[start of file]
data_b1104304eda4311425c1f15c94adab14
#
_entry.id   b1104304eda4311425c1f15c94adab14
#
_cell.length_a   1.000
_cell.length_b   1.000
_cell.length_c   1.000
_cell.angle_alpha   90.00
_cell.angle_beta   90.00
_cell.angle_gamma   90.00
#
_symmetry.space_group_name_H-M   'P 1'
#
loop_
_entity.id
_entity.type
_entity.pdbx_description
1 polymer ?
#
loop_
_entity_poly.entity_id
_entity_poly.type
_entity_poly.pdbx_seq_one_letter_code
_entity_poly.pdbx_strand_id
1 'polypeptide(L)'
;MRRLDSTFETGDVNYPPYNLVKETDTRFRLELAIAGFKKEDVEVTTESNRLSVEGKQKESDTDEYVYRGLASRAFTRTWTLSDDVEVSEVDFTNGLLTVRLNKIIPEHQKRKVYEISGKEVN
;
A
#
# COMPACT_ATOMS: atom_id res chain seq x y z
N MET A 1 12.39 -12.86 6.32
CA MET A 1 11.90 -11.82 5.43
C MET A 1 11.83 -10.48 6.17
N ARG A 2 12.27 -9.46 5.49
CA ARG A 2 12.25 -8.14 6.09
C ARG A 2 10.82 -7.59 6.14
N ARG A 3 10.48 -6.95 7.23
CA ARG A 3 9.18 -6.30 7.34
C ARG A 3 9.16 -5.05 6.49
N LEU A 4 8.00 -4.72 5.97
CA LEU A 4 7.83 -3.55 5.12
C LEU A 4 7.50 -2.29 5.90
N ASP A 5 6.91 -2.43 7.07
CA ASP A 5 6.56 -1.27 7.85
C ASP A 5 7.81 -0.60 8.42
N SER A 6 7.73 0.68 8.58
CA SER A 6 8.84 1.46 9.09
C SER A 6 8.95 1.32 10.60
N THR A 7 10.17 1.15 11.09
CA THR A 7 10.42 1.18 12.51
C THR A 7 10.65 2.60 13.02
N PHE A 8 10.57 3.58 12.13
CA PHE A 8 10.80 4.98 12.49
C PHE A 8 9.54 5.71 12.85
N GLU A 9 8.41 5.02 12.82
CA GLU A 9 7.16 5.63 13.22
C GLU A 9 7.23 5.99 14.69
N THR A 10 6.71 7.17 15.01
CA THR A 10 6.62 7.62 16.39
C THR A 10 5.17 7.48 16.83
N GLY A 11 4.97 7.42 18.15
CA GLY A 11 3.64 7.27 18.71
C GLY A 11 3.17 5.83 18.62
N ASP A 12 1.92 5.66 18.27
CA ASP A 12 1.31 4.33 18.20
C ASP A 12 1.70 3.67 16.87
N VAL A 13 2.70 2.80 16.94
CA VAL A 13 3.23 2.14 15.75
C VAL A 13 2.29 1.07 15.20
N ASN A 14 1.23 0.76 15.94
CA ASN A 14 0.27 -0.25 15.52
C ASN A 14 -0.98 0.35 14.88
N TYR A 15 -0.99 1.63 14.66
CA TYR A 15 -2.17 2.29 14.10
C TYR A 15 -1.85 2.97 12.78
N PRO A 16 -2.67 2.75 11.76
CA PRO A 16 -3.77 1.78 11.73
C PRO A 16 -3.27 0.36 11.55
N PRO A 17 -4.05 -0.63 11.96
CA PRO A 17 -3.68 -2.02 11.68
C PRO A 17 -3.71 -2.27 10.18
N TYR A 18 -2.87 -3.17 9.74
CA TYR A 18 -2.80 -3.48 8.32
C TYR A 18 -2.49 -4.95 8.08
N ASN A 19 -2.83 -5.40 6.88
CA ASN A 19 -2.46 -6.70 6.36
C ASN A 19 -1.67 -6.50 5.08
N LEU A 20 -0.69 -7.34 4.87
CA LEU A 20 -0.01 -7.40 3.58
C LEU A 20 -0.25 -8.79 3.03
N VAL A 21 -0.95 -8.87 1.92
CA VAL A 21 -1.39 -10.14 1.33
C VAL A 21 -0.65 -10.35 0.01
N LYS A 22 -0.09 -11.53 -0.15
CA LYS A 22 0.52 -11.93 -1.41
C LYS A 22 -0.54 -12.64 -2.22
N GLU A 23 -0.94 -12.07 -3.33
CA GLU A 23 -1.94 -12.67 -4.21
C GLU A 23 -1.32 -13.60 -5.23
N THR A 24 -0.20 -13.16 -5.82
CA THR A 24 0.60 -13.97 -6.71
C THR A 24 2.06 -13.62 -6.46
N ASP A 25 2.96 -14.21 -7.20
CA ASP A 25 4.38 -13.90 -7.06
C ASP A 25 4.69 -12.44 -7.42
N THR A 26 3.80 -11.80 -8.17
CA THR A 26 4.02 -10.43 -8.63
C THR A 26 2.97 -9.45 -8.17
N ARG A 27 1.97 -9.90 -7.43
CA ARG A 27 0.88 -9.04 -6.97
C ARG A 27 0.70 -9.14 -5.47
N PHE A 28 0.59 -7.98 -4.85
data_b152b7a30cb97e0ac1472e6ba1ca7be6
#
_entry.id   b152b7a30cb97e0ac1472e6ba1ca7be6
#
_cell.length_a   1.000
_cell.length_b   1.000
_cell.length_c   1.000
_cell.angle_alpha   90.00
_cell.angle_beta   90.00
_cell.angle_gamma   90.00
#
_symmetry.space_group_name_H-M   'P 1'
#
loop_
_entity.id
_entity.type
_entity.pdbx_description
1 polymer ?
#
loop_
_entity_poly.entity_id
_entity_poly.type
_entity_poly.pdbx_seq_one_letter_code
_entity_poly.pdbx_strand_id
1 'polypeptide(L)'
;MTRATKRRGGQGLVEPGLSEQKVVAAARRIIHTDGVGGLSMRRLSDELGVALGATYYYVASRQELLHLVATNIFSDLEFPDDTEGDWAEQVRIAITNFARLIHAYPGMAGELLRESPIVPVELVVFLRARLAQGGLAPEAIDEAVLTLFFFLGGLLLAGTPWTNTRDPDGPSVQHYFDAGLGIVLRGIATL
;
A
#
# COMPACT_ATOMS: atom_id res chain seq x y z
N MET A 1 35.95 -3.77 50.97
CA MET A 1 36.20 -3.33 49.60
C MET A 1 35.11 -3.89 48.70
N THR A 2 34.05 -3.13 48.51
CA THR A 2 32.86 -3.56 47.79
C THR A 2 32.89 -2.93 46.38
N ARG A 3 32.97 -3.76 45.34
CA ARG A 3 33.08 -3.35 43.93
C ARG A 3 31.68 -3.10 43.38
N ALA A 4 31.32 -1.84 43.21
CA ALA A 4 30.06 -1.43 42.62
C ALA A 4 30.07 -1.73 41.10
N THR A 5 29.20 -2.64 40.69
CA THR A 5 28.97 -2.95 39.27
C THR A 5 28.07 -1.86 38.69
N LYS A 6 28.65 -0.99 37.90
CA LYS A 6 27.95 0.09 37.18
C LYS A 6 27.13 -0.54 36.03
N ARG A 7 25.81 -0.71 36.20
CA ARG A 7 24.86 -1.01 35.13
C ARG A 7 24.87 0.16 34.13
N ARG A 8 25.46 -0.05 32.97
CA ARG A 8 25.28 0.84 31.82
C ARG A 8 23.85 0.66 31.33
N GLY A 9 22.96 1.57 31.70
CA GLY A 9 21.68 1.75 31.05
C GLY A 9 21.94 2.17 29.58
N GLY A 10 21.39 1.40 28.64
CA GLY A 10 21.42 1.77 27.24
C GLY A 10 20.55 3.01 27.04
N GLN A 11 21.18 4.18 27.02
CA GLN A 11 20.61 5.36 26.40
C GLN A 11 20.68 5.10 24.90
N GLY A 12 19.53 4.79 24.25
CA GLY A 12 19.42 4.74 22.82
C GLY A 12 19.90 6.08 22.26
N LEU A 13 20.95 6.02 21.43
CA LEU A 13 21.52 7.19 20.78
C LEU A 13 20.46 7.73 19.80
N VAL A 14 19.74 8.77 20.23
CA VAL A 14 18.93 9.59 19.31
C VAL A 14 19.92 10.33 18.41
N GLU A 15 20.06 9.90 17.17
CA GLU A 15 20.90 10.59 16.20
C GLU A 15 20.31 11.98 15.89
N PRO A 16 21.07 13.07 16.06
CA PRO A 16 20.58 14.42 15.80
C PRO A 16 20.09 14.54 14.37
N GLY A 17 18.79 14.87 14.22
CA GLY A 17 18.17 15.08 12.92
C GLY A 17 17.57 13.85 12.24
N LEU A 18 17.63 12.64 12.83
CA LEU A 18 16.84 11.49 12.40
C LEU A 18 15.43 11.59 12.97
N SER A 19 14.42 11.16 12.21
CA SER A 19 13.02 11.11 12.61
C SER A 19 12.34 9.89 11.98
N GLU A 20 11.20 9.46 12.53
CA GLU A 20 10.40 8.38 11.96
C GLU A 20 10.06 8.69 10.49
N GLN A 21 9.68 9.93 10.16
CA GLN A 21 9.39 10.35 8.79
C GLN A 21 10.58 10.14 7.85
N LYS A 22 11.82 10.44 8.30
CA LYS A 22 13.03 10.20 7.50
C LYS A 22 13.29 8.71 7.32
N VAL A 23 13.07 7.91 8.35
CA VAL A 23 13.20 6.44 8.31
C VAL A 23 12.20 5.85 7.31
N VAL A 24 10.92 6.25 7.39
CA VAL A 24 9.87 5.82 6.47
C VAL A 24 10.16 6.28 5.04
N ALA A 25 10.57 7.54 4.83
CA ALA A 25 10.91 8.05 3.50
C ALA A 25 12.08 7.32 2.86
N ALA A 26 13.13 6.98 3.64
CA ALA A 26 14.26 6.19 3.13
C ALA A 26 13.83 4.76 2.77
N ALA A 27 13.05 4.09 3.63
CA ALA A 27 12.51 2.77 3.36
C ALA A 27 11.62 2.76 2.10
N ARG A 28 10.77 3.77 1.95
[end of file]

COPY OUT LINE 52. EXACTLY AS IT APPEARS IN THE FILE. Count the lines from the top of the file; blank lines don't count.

N PHE A 8 10.57 3.58 12.13